Cultural diplomacy can serve as a useful tool in getting the conversion started in regions where one’s ideals might be otherwise unwelcome.

    http://www.reuters.com/article/2011/11/15/us-pakistan-fewcollective-idUSTRE7AE1LW20111115

  4. Mr. Dinkelman, in his diplomacy lecture last week, made comments similar to what has been said here. To summarize: having Americans on the ground in other countries is so important to our diplomatic ties because it allows people to have a personal tie to the US and it allows them to see something other than what is portrayed on the media.

    As an example of the latter point, when I was abroad last summer, a large number of people I talked with couldn’t tell I was American because of my accent. I remember one man, in particular, telling me that he was shocked I was American because he generally hates American English, and he thought I had very good spoken English. Although our accent is a very minor part of our culture, I was able to present a different side of America than the New England accent or Southern drawl.

  5. ccherrington says:

    Like rduersch, I am also in favor of diplomacy between the US and China, and I think a great way to go about improving US-China relations is to build casual relationships through the arts. That way, the US and China can reach a deeper understanding than perhaps discussion between political figures would bring about.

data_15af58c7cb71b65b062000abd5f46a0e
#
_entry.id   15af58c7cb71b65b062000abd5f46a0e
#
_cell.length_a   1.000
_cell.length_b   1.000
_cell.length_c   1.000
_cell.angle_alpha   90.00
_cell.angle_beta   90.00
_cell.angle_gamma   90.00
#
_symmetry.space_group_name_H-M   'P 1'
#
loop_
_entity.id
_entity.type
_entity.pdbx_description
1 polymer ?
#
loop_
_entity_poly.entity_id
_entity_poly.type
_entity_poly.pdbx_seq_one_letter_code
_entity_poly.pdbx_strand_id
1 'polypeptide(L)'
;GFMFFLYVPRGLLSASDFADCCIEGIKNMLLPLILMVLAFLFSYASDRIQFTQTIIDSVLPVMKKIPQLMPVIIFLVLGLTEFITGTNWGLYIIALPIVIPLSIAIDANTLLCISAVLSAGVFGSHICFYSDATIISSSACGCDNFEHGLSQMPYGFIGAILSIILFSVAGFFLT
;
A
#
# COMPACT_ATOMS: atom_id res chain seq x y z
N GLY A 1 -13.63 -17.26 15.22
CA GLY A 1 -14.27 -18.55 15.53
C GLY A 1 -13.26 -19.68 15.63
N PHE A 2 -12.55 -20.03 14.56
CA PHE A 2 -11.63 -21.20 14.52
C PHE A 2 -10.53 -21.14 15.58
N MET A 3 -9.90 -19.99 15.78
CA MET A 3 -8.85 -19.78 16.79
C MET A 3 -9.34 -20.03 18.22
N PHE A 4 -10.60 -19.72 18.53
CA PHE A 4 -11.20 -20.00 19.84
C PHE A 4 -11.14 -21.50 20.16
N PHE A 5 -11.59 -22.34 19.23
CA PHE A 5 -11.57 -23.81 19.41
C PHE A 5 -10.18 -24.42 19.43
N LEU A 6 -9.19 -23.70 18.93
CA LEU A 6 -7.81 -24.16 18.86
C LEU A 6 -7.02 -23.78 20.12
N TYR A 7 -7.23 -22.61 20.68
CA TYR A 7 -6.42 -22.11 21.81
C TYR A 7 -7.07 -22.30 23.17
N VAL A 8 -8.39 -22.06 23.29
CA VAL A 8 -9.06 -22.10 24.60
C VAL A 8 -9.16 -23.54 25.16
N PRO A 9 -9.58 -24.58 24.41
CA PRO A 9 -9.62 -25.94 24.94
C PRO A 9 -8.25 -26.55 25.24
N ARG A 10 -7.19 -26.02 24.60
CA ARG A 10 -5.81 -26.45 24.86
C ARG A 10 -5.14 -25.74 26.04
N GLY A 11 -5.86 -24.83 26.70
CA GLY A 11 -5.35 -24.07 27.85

Similarly, on the web page rduersch cited, it says that “This is an extremely interesting time for all of us to be in China, not just because of the tectonic changes that have been sweeping through its culture, society, and economy, but because it is also a critical moment politically speaking” (Schell). It is imperative that we invest in bettering relations with China now so we can play an active role as China’s allies in the future. In addition, on the same web page, Damian Woetzel notes, “We all as humans share a mixture of awe and familiarity in the presence of great art”. The word “Familiarity” is the key here. Where words can say little, arts, as a universal language, speak to people in such a way that they are able to relate to one another.
    Instead of fostering more competition with China, we should form connections. Building a cultural relationship with China will help us to gain those connections.